After a biopsy, your doctor will determine the type of mesothelioma cells present in the body. The three mesothelioma cell types include epithelioid, sarcomatoid, and biphasic (when tumors have both cell types).

Epithelioid mesothelioma is the most common cell type. It is the easiest cell type to treat and thus patients with these cells often have a better prognosis. Sarcomatoid mesothelioma is more difficult to treat due to its fast growth rate.

Determining an accurate pleural mesothelioma diagnosis can help you get treatment faster and may improve your health outlook (prognosis). For this reason — and since this cancer is so rare — getting a second opinion from an experienced mesothelioma specialist can prevent misdiagnosis.

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Pleural Mesothelioma Stages

Mesothelioma of the pleura is the only type of this cancer with a formal staging system. These four distinct stages describe how much cancer is in the patient’s body and how far it has spread. Staging can also help doctors determine effective treatments to remove a patient’s tumors and manage their symptoms.

Doctors will typically use the Tumor Node Metastasis (TNM) Staging System to classify the stages of pleural mesothelioma.

Stage 1
Description

The earliest stage of pleural mesothelioma. Cancer is localized to the layers of the pleura.

Treatment

Curative treatments like surgery may improve life expectancy by several months or years.

Median Life Expectancy

21 months

Stage 2
Description

The cancer has spread just past the pleura and may have reached nearby lymph nodes. It has not reached the other side of the chest.

Treatment

Patients still have many curative treatment options to increase life expectancy.

Median Life Expectancy

19 months

Stage 3
Description

The cancer has reached tissues, organs, or lymph nodes nearby.

Median Life Expectancy
16 months

Treatment

Most patients are no longer eligible for curative treatments but can undergo palliative options.

Stage 4
Description

The final stage of pleural mesothelioma. Cancer has reached distant areas of the chest and the rest of the body.

Treatment

Treatments are focused exclusively on palliative care.

Median Life Expectancy

12 months

Pleural Mesothelioma Prognosis

A mesothelioma prognosis is the projected outcome of the cancer’s progression. Patients have a median pleural mesothelioma life expectancy of 1-2 years after diagnosis.

However, it is important to note that many patients go on to live far longer than this average. Some patients even can survive pleural mesothelioma.

Not every patient will have the same pleural mesothelioma prognosis. Factors such as cell type, cancer stage, and overall health can greatly impact an individual’s prognosis.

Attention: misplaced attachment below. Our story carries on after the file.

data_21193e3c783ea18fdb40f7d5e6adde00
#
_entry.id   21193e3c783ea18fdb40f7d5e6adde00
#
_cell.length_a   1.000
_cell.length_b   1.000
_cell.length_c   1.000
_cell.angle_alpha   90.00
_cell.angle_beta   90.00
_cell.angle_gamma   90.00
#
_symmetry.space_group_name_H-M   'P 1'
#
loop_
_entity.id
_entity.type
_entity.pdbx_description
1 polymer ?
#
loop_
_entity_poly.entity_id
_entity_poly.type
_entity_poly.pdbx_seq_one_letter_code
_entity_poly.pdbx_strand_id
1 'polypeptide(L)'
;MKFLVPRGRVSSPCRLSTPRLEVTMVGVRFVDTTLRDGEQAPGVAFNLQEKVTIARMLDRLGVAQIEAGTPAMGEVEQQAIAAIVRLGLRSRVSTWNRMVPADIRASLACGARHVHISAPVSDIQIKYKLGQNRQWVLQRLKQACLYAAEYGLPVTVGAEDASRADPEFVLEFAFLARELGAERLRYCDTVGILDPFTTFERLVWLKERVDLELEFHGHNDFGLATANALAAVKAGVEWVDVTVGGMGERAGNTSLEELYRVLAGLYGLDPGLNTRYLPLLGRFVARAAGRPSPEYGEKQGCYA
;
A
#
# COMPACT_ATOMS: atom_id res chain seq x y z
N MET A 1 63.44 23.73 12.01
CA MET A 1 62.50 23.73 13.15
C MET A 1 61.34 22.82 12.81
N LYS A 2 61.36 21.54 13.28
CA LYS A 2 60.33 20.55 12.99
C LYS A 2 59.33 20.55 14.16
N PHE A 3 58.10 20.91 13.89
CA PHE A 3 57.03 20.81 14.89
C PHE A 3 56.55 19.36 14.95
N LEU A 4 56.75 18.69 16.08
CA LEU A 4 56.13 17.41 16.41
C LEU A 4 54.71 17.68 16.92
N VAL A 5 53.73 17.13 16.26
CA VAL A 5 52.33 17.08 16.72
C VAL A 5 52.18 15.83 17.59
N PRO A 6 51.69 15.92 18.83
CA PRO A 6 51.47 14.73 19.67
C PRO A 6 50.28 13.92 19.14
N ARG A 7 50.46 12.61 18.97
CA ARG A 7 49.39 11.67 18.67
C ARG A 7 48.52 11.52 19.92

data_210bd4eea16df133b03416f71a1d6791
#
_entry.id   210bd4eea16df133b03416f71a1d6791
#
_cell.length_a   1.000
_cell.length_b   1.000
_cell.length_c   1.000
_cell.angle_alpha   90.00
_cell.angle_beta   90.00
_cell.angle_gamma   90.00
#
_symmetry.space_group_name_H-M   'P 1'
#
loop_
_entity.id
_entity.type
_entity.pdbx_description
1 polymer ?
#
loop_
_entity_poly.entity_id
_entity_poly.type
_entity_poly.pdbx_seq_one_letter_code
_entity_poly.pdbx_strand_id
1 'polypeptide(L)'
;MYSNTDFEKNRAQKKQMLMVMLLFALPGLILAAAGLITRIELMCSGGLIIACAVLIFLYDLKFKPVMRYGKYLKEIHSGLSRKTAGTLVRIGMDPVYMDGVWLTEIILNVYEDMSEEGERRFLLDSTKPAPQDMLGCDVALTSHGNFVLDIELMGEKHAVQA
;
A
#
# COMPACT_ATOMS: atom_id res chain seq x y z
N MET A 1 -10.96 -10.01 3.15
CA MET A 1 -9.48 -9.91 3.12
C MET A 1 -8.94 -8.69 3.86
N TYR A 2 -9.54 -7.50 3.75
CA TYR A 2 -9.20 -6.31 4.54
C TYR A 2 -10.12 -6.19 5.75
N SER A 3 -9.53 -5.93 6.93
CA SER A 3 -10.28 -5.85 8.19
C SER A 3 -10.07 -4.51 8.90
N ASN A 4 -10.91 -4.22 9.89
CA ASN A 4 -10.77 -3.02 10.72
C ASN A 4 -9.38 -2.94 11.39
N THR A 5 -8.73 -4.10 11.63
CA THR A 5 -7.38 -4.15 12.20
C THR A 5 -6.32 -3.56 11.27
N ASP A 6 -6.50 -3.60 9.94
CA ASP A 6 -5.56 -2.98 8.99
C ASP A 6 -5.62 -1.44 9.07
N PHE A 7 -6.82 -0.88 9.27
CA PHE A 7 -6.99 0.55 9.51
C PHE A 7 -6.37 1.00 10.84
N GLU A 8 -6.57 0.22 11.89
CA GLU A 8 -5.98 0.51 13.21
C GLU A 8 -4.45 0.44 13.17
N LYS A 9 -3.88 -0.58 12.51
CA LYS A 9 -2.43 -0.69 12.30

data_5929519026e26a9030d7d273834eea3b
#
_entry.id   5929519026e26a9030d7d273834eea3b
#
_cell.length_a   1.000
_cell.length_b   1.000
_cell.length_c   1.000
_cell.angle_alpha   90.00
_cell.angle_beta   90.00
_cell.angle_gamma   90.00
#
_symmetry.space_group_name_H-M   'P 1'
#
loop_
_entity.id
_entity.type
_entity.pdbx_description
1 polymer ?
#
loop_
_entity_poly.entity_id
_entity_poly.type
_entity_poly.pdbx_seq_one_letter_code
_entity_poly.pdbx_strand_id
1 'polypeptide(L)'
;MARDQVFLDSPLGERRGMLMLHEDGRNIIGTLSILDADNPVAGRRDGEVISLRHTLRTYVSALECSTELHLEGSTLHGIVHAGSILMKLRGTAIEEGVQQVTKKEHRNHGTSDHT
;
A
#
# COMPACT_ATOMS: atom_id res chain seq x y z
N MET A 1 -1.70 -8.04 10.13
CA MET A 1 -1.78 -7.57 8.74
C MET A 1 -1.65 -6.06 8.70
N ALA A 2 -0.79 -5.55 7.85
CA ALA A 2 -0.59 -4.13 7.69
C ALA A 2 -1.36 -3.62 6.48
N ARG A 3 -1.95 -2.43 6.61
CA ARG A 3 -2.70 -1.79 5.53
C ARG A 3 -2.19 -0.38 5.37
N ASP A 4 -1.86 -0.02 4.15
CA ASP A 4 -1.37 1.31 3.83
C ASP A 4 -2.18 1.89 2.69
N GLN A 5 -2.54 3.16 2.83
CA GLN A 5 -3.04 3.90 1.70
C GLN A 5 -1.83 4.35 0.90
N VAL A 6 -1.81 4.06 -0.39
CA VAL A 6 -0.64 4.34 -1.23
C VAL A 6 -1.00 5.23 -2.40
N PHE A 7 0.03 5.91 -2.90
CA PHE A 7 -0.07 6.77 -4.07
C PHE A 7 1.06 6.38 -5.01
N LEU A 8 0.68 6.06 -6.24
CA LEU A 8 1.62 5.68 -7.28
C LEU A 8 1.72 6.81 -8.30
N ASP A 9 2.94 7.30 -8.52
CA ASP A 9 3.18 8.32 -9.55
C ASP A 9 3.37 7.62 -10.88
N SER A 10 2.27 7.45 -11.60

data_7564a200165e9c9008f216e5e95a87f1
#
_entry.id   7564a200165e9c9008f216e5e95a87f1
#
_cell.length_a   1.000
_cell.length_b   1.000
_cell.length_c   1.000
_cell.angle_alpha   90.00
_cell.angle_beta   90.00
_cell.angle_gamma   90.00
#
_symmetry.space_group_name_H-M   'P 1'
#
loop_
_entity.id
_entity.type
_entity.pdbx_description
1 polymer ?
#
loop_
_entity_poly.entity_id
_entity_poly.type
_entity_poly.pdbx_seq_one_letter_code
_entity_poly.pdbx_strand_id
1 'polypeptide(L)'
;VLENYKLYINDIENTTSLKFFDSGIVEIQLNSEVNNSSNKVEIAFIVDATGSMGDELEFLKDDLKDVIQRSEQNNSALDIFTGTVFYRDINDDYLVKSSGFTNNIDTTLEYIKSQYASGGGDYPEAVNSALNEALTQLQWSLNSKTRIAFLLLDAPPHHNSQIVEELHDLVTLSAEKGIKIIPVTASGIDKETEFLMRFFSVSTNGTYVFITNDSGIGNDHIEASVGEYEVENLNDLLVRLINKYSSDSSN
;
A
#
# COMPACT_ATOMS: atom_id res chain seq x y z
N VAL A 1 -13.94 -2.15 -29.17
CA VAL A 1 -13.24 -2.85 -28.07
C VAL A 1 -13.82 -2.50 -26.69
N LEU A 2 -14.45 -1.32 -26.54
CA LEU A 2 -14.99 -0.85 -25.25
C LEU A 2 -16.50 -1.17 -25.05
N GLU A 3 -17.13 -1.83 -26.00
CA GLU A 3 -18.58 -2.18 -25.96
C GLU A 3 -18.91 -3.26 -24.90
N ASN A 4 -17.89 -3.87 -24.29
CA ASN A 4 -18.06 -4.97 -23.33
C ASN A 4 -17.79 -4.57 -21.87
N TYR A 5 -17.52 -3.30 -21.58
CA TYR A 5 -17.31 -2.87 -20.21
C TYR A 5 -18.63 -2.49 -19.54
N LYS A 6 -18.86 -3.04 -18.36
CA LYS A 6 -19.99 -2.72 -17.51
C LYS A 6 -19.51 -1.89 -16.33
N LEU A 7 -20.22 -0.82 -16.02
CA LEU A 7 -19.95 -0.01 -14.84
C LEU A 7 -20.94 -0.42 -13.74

Treatment is often the most effective way to improve a malignant pleural mesothelioma prognosis.

Researchers around the globe are continuously working to perfect current treatments and develop new therapies to help patients live long, happy lives. Many researchers hope to one day find a cure for mesothelioma.

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Pleural Mesothelioma Treatment

Mesothelioma treatment aims to increase life expectancy, manage symptoms, relieve pain, and kill cancer cells.

When doctors treat malignant pleural mesothelioma, they will aim to remove as much of the cancer as possible by using a combination of different treatment options.

The three primary types of pleural mesothelioma treatment include:

  • Chemotherapy
  • Radiation
  • Surgery

Patients with early-stage mesothelioma (stages 1 and 2) are more likely to be eligible for surgery to remove tumors in the lining of the lungs. Those with late-stage pleural mesothelioma (stages 3 and 4) may be eligible for curative treatment in some cases, but treatment is often more focused on relieving pain and discomfort.

Your cancer care team will be able to determine which method can be most effective to improve your prognosis. It is important to remember that each pleural mesothelioma diagnosis is different and may require unique treatments.

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Surgery

Pleural mesothelioma surgery is one of the most effective ways to treat and prevent the spread of cancer. Pleural mesothelioma doctors will physically remove visible tumors from the chest cavity and/or surrounding tissues or organs during surgery.

The two main surgeries to treat malignant pleural mesothelioma are extrapleural pneumonectomy (EPP) and a pleurectomy with decortication (P/D).

An EPP removes the lung closest to the mesothelioma tumors as well as the lung lining, while a P/D leaves the lung intact and simply removes the lining and tumors.

According to a study from the Journal of Thoracic Disease, patients who underwent EPP have a mesothelioma survival time of up to 27 months – three times the average life expectancy of most patients.

Surgery is typically only performed on patients who are strong enough to undergo and recover from the operation. Older people, those with advanced cancer, and patients in poor health may require different treatments.

Chemotherapy

Chemotherapy involves giving patients several rounds of cancer-killing drugs that circulate through the body and destroy cancer cells.